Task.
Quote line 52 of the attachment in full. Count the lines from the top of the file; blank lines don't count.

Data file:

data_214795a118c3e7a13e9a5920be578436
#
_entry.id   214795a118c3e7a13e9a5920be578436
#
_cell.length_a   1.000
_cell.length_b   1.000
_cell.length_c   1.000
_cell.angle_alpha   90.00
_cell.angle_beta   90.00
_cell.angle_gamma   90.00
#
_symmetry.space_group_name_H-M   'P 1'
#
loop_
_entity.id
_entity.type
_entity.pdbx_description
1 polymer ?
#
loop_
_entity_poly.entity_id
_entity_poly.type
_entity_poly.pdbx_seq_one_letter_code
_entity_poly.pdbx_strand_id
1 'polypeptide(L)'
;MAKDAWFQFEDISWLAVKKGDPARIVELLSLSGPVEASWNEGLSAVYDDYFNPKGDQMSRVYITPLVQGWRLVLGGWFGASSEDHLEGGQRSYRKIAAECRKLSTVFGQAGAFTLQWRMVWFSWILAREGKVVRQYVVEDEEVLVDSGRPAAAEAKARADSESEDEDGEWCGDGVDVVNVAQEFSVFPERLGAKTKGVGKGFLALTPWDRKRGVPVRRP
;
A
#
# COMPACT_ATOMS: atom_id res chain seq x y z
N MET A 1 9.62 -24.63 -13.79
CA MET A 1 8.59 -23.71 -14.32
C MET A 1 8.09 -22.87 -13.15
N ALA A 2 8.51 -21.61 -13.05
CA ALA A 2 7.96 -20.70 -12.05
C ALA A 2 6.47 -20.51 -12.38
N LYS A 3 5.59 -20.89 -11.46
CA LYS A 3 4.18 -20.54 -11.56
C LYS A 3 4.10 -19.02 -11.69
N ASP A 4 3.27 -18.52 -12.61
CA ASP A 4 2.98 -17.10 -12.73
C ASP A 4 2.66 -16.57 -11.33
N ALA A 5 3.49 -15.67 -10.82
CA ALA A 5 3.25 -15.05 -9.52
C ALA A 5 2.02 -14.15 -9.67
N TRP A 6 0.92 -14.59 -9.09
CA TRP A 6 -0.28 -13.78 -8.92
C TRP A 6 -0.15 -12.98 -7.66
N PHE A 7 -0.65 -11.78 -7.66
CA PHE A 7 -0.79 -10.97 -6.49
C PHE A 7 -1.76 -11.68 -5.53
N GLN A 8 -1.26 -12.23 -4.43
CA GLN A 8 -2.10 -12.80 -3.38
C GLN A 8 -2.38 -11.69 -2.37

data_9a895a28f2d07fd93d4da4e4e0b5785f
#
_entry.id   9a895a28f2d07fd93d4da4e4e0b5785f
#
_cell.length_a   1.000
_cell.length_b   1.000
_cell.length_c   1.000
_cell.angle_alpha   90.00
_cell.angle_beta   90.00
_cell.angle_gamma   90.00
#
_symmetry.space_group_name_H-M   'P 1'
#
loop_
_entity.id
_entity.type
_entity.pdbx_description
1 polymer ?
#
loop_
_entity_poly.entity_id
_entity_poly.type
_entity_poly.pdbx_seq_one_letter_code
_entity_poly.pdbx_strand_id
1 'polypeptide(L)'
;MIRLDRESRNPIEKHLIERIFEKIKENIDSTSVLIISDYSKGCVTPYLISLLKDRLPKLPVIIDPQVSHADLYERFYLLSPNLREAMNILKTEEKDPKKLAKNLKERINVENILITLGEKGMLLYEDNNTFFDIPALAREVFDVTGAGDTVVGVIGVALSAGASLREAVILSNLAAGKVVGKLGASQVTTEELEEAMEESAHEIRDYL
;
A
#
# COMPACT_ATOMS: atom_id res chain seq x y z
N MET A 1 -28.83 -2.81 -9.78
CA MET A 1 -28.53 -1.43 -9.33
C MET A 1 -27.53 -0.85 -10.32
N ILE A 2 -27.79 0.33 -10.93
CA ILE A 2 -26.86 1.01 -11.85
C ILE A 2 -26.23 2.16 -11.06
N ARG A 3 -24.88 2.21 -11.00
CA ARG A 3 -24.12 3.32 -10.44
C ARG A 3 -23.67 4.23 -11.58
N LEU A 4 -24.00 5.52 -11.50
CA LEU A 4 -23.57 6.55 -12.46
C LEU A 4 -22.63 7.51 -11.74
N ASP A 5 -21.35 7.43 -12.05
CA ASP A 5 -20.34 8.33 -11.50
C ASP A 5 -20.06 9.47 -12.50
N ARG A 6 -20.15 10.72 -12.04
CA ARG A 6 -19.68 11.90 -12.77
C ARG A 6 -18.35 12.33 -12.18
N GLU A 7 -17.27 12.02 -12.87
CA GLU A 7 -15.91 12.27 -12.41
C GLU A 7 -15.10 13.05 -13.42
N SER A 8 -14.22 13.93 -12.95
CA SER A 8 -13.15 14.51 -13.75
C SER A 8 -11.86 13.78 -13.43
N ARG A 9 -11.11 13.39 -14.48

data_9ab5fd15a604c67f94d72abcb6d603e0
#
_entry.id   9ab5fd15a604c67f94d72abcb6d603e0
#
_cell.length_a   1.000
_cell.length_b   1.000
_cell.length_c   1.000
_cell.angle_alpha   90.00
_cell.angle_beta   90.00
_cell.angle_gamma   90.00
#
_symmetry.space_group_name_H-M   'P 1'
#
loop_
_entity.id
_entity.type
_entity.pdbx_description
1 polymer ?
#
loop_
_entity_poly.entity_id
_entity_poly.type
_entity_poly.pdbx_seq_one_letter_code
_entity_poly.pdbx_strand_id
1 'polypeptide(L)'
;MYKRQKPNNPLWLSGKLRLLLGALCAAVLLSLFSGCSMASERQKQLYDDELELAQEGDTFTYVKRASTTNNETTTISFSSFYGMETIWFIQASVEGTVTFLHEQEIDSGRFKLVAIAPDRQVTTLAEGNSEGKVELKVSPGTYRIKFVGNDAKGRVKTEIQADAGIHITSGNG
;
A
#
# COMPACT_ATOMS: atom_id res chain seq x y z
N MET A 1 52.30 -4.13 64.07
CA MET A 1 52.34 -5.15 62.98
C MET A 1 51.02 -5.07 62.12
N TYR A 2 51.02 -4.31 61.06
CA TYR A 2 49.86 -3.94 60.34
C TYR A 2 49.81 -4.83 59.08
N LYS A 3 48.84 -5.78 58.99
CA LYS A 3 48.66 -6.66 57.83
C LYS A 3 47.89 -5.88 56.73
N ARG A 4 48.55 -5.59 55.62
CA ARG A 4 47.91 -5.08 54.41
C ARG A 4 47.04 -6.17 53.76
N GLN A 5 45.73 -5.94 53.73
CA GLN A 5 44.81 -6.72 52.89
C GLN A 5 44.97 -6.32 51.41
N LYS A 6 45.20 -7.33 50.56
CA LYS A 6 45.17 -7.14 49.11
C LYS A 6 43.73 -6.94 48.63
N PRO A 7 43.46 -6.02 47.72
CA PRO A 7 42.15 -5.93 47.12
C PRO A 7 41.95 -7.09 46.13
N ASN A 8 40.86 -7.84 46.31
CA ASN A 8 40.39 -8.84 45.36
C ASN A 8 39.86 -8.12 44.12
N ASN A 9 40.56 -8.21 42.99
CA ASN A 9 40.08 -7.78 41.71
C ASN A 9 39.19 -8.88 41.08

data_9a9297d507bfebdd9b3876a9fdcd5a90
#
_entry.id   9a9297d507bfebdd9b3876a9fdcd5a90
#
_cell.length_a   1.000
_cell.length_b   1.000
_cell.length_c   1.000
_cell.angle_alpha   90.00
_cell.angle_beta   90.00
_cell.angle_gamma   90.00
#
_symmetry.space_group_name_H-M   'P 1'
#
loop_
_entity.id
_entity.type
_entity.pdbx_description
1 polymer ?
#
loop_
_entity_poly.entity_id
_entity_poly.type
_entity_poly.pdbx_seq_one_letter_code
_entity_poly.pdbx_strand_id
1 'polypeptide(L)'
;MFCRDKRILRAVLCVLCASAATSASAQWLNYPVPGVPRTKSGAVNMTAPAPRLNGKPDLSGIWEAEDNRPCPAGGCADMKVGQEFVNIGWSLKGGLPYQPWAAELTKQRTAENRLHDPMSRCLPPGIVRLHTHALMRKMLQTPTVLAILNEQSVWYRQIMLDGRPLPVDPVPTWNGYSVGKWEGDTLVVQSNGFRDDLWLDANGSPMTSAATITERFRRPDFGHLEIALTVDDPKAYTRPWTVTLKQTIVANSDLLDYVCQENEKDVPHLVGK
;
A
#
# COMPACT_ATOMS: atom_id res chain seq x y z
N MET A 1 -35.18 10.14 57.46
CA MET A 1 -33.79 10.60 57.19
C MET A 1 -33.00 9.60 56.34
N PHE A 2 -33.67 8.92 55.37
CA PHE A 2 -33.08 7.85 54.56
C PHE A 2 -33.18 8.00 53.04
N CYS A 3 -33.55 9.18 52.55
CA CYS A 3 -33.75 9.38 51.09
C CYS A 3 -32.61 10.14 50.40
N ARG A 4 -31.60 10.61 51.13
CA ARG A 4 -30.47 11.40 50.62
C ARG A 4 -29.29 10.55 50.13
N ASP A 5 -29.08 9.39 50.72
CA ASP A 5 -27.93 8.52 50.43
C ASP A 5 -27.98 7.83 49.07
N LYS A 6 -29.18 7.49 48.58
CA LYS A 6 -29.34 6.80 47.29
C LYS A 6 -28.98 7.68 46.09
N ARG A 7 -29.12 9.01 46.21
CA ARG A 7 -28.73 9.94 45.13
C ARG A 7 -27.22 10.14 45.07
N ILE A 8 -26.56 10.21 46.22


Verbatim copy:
N GLN A 8 -1.26 -12.23 -4.43